The Salem High School class of 1944 met for their 75th reunion on Wednesday. (Saphara Harrell/Salem Reporter)
Outside the dining room at Bentley’s in downtown Salem on a Wednesday afternoon, a group of nonagenarians posed for a photo.
Then, they began singing the Salem High School fight song from 1944.
Trudie Meier Gavette acts as leader, dancing back and forth as the group yells “rah-rah.”
Meier Gavette planned the reunion -- which marks 75 years since she and her friends graduated from what’s now called North Salem High School at the corner of 14th Street Northeast and D Street Northeast -- and drove from La Pine to attend. She said the Salem High School graduates usually get together at Denny’s every year but decided to go somewhere nice for the big anniversary.
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The 93-year-old was sporting a wide grin, styled gray hair and large white, round earrings to match a necklace that held her reading glasses.
“I’m what you call a ham, honey. I love to make people laugh,” Meier Gavette said.
Trudie Meier Gavette's high school photo. (Courtesy/ Shannon Priem)
Each year the group gets smaller. There were 368 kids in the graduating class. This year, 18 attended the reunion reminiscing about an era when a lot of their classmates went off to fight in World War II and their Japanese classmates were sent to internment camps.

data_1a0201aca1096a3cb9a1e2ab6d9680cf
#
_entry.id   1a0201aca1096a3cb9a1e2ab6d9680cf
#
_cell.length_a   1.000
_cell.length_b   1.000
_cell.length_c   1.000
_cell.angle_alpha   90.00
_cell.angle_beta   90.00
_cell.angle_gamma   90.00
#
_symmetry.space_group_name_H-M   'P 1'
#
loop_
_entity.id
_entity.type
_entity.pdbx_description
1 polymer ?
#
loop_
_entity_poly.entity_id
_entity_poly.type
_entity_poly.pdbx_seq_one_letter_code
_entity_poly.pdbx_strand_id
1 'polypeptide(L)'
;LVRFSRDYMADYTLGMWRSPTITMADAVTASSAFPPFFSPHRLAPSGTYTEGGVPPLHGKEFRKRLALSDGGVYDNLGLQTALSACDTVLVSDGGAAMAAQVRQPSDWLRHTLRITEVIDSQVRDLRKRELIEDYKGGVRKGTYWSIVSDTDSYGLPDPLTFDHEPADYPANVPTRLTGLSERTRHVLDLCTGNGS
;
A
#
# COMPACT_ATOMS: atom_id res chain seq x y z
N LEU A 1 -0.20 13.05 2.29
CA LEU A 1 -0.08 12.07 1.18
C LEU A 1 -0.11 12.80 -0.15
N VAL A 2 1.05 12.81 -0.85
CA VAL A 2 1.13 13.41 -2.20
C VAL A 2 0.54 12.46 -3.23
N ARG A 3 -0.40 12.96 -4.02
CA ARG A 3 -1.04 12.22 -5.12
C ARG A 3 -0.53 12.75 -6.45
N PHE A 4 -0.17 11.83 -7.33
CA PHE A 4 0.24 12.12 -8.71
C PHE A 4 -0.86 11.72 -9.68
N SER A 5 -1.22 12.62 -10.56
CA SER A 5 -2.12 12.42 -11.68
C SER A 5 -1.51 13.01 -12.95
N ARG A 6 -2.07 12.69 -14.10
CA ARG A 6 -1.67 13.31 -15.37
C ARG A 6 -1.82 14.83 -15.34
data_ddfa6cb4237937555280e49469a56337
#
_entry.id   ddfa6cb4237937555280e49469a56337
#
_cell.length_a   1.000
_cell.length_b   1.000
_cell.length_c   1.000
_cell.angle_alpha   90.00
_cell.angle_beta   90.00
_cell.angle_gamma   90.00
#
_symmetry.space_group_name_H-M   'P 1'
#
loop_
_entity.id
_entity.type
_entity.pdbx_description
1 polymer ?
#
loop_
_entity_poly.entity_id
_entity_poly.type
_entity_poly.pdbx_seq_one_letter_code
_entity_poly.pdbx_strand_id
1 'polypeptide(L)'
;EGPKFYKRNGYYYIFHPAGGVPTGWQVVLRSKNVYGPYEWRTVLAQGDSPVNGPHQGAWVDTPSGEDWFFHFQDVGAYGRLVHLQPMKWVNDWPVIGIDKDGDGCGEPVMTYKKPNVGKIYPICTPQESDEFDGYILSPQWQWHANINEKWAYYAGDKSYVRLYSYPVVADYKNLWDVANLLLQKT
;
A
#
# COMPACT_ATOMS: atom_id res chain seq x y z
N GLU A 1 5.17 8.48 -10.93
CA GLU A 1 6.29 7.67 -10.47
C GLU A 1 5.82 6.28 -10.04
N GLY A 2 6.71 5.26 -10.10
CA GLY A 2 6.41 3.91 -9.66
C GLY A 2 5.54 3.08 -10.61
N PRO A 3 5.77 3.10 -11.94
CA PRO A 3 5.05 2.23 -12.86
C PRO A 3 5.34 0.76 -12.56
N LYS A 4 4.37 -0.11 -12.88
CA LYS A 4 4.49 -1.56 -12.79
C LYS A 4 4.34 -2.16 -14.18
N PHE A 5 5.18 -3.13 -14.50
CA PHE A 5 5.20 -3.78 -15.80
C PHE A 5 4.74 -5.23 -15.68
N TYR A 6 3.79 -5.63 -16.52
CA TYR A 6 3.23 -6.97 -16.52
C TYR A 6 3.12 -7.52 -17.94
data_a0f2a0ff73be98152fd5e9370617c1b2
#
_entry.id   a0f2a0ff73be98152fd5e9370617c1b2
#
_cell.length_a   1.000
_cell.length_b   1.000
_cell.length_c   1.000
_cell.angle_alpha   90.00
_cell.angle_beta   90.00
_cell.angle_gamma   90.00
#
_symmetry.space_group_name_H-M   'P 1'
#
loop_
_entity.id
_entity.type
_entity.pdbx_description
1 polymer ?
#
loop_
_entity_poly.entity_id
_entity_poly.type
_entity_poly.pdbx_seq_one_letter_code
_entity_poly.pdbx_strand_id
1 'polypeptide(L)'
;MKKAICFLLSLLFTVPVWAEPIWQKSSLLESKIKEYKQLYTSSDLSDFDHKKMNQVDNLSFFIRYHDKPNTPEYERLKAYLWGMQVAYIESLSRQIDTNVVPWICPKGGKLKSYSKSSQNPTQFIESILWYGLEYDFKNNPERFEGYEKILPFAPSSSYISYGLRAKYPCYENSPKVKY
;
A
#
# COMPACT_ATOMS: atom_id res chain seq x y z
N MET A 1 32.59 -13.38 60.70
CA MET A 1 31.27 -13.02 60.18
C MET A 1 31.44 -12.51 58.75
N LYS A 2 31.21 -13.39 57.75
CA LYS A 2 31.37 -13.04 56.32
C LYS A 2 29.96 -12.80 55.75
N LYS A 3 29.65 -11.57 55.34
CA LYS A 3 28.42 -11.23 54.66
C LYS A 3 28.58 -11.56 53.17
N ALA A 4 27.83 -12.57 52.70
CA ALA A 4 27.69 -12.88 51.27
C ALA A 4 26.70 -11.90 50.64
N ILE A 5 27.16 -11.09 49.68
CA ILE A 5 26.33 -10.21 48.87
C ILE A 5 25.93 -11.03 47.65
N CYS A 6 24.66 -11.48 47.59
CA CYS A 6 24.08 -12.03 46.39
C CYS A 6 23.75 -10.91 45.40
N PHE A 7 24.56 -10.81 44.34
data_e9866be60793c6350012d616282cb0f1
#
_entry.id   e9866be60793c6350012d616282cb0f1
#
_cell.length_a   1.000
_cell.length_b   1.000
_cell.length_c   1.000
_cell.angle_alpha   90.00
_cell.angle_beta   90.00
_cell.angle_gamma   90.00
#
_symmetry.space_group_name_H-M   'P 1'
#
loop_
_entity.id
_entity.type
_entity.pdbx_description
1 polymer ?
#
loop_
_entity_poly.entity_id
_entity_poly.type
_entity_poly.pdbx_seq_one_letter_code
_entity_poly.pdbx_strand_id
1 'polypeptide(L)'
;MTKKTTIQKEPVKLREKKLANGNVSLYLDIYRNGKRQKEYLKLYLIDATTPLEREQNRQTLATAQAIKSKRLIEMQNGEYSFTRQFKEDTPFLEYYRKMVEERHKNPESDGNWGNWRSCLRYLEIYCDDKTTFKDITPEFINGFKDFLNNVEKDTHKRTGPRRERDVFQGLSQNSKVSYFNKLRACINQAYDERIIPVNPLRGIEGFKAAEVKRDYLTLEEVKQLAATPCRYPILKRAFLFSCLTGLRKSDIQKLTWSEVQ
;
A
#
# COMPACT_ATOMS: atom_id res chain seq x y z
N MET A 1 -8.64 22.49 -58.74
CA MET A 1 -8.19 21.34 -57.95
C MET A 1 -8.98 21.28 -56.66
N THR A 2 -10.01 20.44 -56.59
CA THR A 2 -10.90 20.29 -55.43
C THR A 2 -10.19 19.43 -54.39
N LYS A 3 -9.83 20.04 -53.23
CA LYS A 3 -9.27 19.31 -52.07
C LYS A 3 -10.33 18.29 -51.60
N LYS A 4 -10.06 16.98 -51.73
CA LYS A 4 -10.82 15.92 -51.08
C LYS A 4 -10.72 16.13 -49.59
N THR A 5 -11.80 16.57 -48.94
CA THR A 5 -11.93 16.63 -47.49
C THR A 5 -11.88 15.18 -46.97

Edward Jackman, 93, said he graduated on a Thursday and went to Navy boot camp on a Monday.
Jackman said he remembered how happy he was to be graduating at the time, and anxious to get into the Navy. He and a few of his classmates were all in boot camp together, he said.
At the reunion, he said his classmates are “still energetic enough to get to all of our get togethers. The sad part is seeing who isn’t here.”
Eddie Jackman's high school photo. (Courtesy/ Shannon Priem)
The annual gatherings are bittersweet.
Meier Gavette said when the classmates meet they’ll talk about what everyone has been up to. When Meier Gavette gets a returned envelope from one of her former peers, she asks: “Have you heard from her? What happened? Are they dead?”
When asked why she think the Salem class is so close – they’ve had a reunion each year for the last 55 years -- Meier Gavette said, “It’s because we kind of all grew up in the same type of environment. Most of us were from the farm.”
Meier Gavette said she grew up with her mom sewing her clothes and knitting her socks.
“Those of us that were farmers and were poor, you didn’t know you were poor. There wasn’t any competition,” she said.
Gayle Priem and Barbara Weddle Haskins met in the fifth grade and can remember skating and bicycling together.
Now, the 92-year-olds said they meet up once a month in Salem.
Priem said life was a lot easier back then and described herself as a “bobby soxer,” a term coined in the 1940s to describe teenage girls who got the nickname from their socks.
“It’s nice to have 18 of us still alive and kicking. Most of us are pretty portable,” Priem said.
Gayle Priem's high school photo. (ourtesy/Shannon Priem)
Weddle Haskins has a birthday coming up. Priem is quick to remind Weddle Haskins that she’s only three months older than her.
“We thought 50 years was a good cutoff time,” Weddle Haskins said. “We never dreamed it would last this long.”
Have a tip? Contact reporter Saphara Harrell at 503-549-6250, [email protected] or @daisysaphara.